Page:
Maximising your Marketing Budget

 

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Maximising your Marketing Budget

dms CREATiVE director Kym Ebenestelli recently presented a hotly anticipated webinar on making the most of your marketing budget. It's such an important issue to be thinking about at the moment, with end-of-financial-year looming and many businesses looking to set their marketing budgets for 2015-16.  Check out Kym's tips, tricks and marketing priorities for maximising your investment, as well as the link to the webinar below.

 

1.  Work out what it is you want to achieve.

When setting your marketing budget, the first question you need to ask yourself is what is it that you want to achieve? Are you wanting a larger slice of the pie? Are you wanting to make the pie bigger? Or are you trying to protect your existing slice of the pie from an aggressive competitor? 

Maybe your focus is attracting new clients or maintaining relationships with existing clientele. Or perhaps you need to generate more leads or foot traffic.

The more detailed and specific you can be, the easier it is to build a plan to help you achieve your goal.

At this point it is also really useful to think about and define which target audience suits each of your products. Think about your customers’ pain points and how your product/s solves their pain. Critically analyse the real opportunities that exists for each product and start to assign some priorities.

 

2.  Write down what you need to do to achieve your sales goals

Once you have identified and articulated your marketing problem, you can begin to solve it.

If your focus is attracting new customers, marketing theory tells us that potential targets need to come in contact with your brand approximately seven times before they feel comfortable doing business with you.

That said, it is crucial that your consumer touchpoints (shopfront, sign, advertising, marketing collateral, website, tender documents, LinkedIn profile etc) are consistent, relevant and evidence who you are and what you do. Remember, every time a potential customer comes in contact with your brand they are subconsciously judging you and making observations.

Then, when they search your product offering on the net, you need to appear high up in the organic or Adwords search results to have a better chance of them clicking on your website link. Then, once they are on your website you have on average less than 1.5 seconds to engage with them. You need to make sure your content is strong and engaging to give the best possible first impression.


3.  Work out how much it is going to cost

You need to get quotes, ask questions and find out the best way to do things. Once you see how much it is going to cost, you then compare this investment with the return you are hoping to achieve and see if this is something you are comfortable with. This approach is very different to simply assigning a percentage of turnover to marketing.


4.  Measure your results

Ensure you measure your promotions and campaigns. Marketing should be viewed as an investment you make in your business. And, as with all investments, you need to see a return. However, be sensible in your approach. As with all investments, it is not reasonable to expect to see immediate growth – especially if there is a lengthy sales cycle.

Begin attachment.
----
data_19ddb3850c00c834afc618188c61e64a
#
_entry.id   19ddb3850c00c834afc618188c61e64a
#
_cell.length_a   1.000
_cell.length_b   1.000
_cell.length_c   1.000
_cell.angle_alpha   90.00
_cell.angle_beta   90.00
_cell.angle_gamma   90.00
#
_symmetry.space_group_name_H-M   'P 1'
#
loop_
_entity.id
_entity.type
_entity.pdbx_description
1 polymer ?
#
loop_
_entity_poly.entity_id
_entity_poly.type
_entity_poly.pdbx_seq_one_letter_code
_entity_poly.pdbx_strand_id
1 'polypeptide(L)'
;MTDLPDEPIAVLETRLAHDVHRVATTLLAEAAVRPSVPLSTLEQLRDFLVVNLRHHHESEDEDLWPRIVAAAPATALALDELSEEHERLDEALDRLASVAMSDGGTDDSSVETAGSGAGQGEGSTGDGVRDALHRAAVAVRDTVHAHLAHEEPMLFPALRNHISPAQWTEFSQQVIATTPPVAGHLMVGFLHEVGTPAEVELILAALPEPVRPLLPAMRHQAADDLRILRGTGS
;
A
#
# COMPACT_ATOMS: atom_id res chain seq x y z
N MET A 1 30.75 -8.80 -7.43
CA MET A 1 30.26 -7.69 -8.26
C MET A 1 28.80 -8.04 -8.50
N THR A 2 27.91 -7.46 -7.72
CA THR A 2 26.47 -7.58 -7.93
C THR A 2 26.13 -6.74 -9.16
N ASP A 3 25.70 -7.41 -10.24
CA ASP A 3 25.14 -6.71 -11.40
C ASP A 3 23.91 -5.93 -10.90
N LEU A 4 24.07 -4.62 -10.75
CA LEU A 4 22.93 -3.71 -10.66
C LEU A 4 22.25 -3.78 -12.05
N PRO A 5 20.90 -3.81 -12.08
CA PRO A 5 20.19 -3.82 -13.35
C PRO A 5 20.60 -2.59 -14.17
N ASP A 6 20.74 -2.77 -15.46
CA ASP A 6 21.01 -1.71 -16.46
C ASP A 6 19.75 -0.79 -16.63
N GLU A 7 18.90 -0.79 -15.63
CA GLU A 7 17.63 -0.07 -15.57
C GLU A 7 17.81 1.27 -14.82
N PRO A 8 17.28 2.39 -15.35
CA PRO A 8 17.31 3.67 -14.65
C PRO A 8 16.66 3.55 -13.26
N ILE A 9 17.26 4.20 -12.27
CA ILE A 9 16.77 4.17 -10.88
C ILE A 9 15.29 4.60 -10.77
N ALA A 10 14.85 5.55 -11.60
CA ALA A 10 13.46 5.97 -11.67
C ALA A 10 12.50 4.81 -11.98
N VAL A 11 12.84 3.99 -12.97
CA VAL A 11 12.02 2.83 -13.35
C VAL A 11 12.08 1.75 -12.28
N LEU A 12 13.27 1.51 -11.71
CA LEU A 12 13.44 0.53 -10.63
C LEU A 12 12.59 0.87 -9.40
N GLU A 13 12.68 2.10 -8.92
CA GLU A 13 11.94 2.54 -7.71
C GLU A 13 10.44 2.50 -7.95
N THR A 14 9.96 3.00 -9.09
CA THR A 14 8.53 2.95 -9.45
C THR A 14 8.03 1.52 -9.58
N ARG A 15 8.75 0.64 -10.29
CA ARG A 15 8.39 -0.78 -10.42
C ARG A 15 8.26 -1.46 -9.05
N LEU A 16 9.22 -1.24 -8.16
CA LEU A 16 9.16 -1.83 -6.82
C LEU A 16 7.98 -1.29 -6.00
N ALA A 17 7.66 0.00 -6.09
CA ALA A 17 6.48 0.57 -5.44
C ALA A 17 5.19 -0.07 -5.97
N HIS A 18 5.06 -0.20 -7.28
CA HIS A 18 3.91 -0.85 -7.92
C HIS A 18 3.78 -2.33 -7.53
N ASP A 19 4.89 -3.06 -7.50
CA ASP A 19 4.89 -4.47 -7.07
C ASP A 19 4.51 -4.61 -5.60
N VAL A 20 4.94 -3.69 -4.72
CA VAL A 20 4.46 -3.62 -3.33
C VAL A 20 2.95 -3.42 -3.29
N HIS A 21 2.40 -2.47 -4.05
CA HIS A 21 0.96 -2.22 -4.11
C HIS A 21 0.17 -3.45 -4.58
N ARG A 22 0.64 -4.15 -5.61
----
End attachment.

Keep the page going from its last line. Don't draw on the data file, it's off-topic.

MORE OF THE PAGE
5.  Avoid ways to waste money

One of the most frustrating things that I deal with is when we build a plan with a customer and then they want to analyse each individual piece of the puzzle in isolation. To pull a plan apart and only run one specific individual component will give you a false reading on the effectiveness of the overall campaign and can also significantly weaken your expected reach and frequency.

Another money trap people can fall into is when they start to suffer brand fatigue. This is when business owners or staff who see their brand everyday start to think it is getting tired and boring and needs a freshen-up. Remember, your customers don’t see your brand every day. There can be a lot of reassurance for someone looking at a trusted brand – one they recognise. That said, there are a number of legitimate times that brands can and should be updated, particularly when it comes to issues around market positioning. But it should never be just because you are getting bored.

One of the biggest mistakes in marketing is inconsistency of brand. As I mentioned before, it is really important that each consumer touchpoint is consistent from a brand perspective. That means using the same colours, the same logos, the same brand voice in all of your communications. The repetition of your brand in the market place is what helps customers become more aware of you and your product and it is that familiarity that helps them feel more comfortable buying from you.


6.  Be strategic, know your limitations and invest in professional services

When you have a plan and know exactly what you want to achieve, it is much easier to work towards achieving it. You can also maximise your marketing budget by knowing you limitations. If you don’t have the skills or the time to create a professional and polished brand for your business, then you should engage the services of a professional marketing and design company, just as you would engage a lawyer to help with legal matters or an accountant to help with your tax.


7.  Put yourself in your customers’ shoes and be deliberate and consistent

Conduct a mini audit of all the ways customers come into contact with your brand. Be objective and look at whether they would be seeing a consistent brand. And finally, be deliberate and consistent in all that you do. Stay focused and don’t become distracted. Set yourself monthly targets and constantly check your progress. And stay accountable.

Click here to view the presentation.

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